We care too much about beating England
The original headline for this piece was “Ashes myopia the root cause of ineptitude”. Then I decided to say it in everyday language. Because Australia’s incompetence in this Ashes series, notwithstanding today’s excellent fightback with the ball, has a simple foundation.
In short, we care about beating England too much. While Australia has spent 18 months building for this series, and this series alone, England has been busy building a strong cricket team for all occasions.
While Australia has been hell-bent on Ashes revenge, England has focused on Australia as just one obstacle on its climb to the top of cricket’s tree. Let me explain with two contrasting anecdotes.
In October 2009, a couple of months after the Ashes loss in England, I interviewed Australian wicket-keeper Brad Haddin about the upcoming summer of cricket against the West Indies and Pakistan.
You’ll recall it was that woeful, lopsided summer which desperately warranted a mercy killing.
So OK, even before that summer you could tell there would be modest fare on offer. But do you think Haddin had anything at all to say about the Windies and Pakistan beyond a cursory quote or two? Anything? Bueller?
Forget it. All he could talk about was the revenge mission against England 13 months down the track.
Contrast that with English all-rounder Paul Collingwood, who I bumped into in a Faux Irish pub in a hotel in Delhi. As you do. Over a frothy beer which went extremely well with the local cuisine, I asked him if I could grab a few quotes on the record.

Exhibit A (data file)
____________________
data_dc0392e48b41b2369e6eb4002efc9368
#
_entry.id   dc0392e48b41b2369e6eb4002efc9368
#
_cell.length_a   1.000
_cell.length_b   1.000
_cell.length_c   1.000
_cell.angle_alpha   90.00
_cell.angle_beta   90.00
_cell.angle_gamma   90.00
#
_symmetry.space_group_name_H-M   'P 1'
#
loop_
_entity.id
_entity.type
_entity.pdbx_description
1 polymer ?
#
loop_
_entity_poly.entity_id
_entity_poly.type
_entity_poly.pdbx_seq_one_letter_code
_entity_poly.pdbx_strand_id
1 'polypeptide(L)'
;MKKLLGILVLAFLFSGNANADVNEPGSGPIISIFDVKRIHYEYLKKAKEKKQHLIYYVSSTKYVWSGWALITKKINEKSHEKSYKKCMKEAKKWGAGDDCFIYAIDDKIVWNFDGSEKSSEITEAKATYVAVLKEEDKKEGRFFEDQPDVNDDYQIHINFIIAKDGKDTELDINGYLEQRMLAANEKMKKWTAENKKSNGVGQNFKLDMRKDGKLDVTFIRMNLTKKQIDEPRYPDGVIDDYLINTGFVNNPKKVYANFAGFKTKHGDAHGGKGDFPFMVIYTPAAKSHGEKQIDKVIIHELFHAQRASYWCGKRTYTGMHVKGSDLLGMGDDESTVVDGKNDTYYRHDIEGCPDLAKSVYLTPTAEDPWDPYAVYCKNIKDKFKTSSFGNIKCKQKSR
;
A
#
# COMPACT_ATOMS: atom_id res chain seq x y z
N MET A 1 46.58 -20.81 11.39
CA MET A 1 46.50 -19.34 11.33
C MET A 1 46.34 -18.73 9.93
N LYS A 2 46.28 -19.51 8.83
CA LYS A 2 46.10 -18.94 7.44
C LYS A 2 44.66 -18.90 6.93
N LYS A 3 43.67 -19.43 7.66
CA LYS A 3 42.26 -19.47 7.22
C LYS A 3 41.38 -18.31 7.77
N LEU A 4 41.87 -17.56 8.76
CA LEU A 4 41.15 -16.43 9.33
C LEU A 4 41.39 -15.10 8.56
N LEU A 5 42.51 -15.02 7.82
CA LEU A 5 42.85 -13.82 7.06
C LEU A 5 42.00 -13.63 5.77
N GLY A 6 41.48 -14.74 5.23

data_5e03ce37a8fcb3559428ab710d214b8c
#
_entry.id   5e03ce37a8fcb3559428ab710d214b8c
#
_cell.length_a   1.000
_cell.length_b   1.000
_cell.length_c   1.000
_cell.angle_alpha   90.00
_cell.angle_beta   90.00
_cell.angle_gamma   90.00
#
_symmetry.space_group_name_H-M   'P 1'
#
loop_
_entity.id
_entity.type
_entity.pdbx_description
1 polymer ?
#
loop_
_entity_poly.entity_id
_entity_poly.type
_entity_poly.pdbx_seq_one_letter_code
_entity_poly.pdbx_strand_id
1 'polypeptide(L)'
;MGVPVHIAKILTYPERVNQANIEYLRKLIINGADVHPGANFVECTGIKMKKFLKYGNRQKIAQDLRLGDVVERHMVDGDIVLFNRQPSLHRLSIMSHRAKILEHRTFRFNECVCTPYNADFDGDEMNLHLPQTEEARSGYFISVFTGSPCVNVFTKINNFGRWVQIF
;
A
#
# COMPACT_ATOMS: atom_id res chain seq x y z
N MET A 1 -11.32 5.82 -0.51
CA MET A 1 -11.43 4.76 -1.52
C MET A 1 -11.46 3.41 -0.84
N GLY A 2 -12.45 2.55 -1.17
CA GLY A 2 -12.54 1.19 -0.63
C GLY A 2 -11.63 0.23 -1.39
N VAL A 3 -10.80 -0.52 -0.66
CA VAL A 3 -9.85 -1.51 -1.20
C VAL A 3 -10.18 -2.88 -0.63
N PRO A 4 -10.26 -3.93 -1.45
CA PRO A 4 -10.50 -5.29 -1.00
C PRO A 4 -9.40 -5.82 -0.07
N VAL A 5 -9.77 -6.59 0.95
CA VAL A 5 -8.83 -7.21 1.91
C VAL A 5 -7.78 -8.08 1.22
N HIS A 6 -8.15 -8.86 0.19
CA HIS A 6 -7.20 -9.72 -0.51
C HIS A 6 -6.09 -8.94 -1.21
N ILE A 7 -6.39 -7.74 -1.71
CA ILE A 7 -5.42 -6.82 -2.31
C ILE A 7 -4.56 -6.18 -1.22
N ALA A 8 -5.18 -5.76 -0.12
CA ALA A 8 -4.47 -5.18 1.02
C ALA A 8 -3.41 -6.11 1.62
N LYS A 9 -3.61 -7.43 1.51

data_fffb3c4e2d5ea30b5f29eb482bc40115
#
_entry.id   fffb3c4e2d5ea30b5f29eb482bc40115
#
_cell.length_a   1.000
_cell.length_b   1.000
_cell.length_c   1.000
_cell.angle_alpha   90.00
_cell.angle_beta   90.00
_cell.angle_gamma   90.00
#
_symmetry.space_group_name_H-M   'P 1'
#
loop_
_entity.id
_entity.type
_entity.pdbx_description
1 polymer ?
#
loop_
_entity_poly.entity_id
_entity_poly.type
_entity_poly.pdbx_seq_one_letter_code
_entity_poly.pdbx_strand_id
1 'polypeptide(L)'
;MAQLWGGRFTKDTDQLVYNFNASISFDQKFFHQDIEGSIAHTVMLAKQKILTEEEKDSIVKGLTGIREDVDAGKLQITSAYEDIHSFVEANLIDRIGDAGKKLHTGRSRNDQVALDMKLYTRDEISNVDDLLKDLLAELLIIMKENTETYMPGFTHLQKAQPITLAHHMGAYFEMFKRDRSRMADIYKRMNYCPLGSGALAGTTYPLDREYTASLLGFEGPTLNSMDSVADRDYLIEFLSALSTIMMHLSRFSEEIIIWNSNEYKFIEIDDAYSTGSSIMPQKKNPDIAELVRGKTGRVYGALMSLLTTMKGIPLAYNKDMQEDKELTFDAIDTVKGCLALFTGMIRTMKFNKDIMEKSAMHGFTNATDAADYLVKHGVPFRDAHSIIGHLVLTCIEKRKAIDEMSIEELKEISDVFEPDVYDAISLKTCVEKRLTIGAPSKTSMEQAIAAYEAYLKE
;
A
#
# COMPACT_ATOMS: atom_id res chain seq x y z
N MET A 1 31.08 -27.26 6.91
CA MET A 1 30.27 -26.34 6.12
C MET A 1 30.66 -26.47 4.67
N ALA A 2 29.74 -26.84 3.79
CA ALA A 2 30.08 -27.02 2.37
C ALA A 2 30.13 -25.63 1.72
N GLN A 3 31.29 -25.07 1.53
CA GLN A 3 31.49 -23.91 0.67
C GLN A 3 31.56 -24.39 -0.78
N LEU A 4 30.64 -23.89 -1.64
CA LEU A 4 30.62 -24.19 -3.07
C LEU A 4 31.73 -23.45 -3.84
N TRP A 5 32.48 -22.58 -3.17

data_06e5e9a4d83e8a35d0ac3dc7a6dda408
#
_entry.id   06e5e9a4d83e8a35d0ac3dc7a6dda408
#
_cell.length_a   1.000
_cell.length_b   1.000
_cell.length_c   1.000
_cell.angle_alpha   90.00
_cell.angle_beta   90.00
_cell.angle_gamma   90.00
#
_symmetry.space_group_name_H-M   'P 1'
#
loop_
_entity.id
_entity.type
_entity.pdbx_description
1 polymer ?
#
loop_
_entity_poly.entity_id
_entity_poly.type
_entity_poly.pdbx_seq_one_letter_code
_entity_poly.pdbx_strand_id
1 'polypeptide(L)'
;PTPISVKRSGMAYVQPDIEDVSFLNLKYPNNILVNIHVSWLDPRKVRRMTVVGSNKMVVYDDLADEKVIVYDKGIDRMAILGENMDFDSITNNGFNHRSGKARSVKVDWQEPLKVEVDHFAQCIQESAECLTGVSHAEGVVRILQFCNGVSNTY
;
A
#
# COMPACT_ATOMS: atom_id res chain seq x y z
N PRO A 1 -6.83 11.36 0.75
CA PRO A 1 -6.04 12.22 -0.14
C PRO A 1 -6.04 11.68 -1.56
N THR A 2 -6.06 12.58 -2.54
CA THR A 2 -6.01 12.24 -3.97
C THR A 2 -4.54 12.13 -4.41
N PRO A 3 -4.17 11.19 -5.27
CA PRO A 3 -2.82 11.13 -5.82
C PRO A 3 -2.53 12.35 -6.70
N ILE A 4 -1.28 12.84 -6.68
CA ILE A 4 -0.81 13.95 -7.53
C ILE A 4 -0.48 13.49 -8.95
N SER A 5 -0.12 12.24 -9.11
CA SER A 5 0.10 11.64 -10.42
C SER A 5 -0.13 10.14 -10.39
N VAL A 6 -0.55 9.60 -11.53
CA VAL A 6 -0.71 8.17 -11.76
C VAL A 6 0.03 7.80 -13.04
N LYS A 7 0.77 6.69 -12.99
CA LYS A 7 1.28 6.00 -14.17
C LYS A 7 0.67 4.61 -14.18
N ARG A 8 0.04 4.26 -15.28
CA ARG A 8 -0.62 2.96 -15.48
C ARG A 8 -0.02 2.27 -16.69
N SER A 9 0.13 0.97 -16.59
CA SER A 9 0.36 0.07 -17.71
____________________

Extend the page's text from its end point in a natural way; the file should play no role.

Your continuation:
“I’ll talk to you mate,” Collingwood said. “But not about The Ashes. I’m here to play IPL cricket. Let’s talk about that.”
If you extrapolate from those two examples, you’ve got a pretty good idea of the respective headspaces of England and Australian cricketers over the last year.
England have used their 2009 Ashes triumph as a springboard to greater things across the cricketing globe. As individuals and as a team, they have grown.
Australian cricketers have shrunk in stature, their collective eyes narrowed into Ponting-like slits as they focus solely on The Ashes.
Yes, we still beat the minnows of world cricket (for now, anyway). But any time we play someone half decent, like India or South Africa, or even Pakistan on neutral territory (as we did in England in July), we struggle.
Part of the problem here is the skipper. Never mind the 5-0 drubbing we dished out on our own soil five years ago. When Ponting lost his second straight Ashes series in England, he should have been promptly relieved of duty.
Was it not Oscar Wilde who said: “to captain one Ashes series loss is unfortunate, to do it twice looks like carelessness”?
Yet Ponting was allowed to continue his personal anti-England crusade. And despite today’s better signs, we’ve all seen how well that’s turned out so far.
Imagine, for a minute, if we’d blooded a new skipper after England. Could’ve been Clarke, could’ve been Katich, could’ve been anyone.
Whoever we picked, there would have been a totally different mood pervading the (admittedly weak) Australian side, instead of the defeated rabble we’ve seen almost every session this series.
But picking a new skipper was never going to happen. That would have entailed thinking broadly about the future, rather than just the current series against England.
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@mooks83 sophisticated response. Think the kids parents saw it differently
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